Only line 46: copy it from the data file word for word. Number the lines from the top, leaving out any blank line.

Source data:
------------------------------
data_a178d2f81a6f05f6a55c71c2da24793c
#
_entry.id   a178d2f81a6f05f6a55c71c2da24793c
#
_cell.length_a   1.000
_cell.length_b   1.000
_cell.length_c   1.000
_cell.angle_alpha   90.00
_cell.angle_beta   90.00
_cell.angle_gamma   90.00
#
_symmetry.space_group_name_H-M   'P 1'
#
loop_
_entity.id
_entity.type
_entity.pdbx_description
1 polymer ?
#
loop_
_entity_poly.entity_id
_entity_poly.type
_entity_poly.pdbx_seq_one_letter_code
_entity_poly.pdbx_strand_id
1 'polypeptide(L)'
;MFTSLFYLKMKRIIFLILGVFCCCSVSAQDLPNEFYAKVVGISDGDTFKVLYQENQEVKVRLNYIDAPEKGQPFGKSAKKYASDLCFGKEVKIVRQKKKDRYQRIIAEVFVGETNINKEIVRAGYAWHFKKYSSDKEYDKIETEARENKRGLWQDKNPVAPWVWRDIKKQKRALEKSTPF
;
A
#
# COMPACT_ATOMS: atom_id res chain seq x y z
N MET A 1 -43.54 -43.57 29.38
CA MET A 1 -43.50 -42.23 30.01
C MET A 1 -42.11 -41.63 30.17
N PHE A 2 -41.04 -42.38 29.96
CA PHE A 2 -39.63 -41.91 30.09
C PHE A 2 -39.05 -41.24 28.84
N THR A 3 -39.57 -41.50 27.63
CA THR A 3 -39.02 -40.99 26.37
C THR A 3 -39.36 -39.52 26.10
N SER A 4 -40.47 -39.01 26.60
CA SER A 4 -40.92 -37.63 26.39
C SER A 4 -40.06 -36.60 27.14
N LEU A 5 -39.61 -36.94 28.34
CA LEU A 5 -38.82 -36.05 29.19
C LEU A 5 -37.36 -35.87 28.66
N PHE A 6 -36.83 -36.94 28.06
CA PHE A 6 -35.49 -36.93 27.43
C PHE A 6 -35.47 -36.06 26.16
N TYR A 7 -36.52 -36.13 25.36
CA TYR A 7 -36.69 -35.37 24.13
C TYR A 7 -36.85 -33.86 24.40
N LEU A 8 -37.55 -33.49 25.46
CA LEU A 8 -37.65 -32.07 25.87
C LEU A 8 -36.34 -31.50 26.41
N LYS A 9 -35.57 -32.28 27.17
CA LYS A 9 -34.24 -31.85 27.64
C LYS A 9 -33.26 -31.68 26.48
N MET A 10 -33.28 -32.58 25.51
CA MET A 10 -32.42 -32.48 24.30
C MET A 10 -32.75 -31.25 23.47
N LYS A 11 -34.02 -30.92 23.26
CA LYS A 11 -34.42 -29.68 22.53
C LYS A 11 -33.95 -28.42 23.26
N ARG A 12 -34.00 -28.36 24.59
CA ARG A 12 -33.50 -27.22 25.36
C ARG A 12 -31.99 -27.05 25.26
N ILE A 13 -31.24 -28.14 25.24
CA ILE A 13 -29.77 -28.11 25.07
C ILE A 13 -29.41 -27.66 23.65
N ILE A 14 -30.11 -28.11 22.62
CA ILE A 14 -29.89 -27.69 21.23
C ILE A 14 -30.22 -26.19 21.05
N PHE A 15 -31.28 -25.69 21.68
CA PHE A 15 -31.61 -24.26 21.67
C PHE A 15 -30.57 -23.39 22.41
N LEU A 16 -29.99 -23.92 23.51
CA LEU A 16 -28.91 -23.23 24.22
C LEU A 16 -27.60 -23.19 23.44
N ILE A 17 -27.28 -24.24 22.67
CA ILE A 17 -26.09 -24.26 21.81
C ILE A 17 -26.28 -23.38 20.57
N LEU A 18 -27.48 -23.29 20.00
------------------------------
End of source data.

N PHE A 6 -36.83 -36.94 28.06